While we have several concerns about Gov. Andrew Cuomo’s overall plan to get New York into the casino gambling game, we’ll grudgingly give him credit for the reasonably well-calculated specifics he finally unveiled Thursday.
They seem to have taken into account a number of contentious issues. One, for example, is how many casinos to start with: Three is a more reasonable number than the seven he ultimately wants. Who knows how easily the state will assimilate the large, full-scale operations Cuomo envisions? With only three on the drawing board to start with, a modicum of control may be possible.
Then, there’s location. At least two of Cuomo’s three designated regions — the Catskills and Southern Tier — could use the economic boost that big construction projects would bring. The Capital Region is in relatively good shape employment-wise, but the jobs are more high-tech and white-collar than blue-collar and hospitality-type ones. And the tourism industry of all three areas could use a little help, especially in winter months (though, as we’ve argued before, the recent opening of several casinos in nearby states is going to make it harder for new ones in New York to attract customers).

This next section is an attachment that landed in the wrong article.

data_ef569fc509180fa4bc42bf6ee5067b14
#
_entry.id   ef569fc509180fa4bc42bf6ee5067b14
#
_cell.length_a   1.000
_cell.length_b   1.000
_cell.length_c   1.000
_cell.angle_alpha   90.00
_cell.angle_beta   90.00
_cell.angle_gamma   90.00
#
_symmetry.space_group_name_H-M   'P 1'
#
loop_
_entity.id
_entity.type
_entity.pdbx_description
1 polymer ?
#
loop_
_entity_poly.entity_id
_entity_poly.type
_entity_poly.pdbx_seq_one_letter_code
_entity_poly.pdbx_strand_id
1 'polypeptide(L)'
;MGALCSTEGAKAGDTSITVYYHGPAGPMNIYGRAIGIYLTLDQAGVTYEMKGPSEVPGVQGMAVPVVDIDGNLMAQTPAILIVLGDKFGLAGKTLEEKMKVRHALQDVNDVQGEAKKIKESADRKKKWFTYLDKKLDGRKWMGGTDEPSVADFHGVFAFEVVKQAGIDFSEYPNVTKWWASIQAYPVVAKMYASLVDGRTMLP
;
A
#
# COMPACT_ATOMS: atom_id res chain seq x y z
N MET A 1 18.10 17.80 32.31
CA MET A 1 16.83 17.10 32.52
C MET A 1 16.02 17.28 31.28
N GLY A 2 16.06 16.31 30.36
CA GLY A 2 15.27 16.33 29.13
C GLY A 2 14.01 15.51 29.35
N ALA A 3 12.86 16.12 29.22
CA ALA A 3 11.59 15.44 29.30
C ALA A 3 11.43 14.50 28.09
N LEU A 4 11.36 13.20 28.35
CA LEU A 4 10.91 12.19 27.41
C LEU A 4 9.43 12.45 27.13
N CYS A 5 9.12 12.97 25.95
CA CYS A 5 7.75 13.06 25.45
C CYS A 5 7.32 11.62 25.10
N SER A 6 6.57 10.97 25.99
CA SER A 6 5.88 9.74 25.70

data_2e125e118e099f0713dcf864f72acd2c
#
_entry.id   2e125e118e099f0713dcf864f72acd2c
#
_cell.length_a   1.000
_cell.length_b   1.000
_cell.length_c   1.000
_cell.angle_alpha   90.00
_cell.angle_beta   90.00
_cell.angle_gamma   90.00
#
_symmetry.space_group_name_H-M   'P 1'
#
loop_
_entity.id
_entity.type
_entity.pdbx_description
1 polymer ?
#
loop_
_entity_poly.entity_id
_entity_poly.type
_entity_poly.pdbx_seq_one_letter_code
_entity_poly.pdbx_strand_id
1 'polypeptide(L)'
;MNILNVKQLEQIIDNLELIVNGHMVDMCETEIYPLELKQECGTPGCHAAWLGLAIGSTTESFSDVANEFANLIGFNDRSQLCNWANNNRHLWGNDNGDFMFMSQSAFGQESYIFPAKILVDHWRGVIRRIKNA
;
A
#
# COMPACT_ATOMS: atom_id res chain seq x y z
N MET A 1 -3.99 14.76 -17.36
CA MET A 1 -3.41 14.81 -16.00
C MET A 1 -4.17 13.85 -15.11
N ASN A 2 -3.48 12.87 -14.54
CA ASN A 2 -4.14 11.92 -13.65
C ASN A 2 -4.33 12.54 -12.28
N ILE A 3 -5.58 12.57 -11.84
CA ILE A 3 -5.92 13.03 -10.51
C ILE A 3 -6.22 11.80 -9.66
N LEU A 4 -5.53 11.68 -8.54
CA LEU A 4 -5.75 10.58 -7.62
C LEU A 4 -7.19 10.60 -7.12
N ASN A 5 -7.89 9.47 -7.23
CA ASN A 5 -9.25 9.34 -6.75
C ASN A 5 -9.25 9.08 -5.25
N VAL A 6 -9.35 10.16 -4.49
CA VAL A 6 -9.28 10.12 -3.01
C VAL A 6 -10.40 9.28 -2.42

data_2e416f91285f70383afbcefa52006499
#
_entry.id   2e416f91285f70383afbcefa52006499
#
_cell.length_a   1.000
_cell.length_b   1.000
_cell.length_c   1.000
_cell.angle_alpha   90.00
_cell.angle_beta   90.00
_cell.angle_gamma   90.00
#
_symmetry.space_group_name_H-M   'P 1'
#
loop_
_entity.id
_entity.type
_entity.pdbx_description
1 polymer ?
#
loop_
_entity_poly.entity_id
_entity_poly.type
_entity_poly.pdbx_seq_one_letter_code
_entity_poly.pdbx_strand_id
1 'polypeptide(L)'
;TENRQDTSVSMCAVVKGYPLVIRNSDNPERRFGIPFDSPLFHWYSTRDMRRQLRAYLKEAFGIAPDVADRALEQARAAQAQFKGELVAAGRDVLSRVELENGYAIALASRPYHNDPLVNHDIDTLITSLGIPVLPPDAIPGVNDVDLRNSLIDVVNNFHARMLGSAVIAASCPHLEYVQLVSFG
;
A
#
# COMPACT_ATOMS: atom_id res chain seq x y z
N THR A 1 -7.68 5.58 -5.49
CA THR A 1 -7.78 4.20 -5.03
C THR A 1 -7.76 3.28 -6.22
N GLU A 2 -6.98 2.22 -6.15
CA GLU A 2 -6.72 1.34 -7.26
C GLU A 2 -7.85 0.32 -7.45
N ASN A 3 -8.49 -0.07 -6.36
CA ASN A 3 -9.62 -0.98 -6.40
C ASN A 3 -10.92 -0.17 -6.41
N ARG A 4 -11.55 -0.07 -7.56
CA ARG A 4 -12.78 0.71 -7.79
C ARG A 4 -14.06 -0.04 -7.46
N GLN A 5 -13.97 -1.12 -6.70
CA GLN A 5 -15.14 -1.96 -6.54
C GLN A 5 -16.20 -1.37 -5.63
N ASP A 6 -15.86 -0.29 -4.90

Cuomo’s plan to use independent committees to pick the precise location within these regions makes some sense, as does cutting the also-rans in for a share of the profits. But one can’t be sure the committees will be less prone to lobbyists’ pressure than politicians would be, so it’s important that their members be subject to strong ethical controls.
Perhaps the best part about Cuomo’s approach is that it attempts to reckon with the oft-ignored elephant in the room — upstate’s three sovereign Indian nations, whose existing casino operations will be threatened by the slew of new state ones. Of course the state has other longstanding issues with the Mohawks, Oneidas and Senecas — e.g. centuries-old land claims and the right to sell tax-free cigarettes — and Cuomo may be right that the best way to settle those once and for all is to incorporate them into his casino gambit. The governor has certainly sent the right message to the Indians, though: If you don’t want competing casinos in your back yard, now is the time to negotiate. Here’s hoping the Indians don’t call his bluff.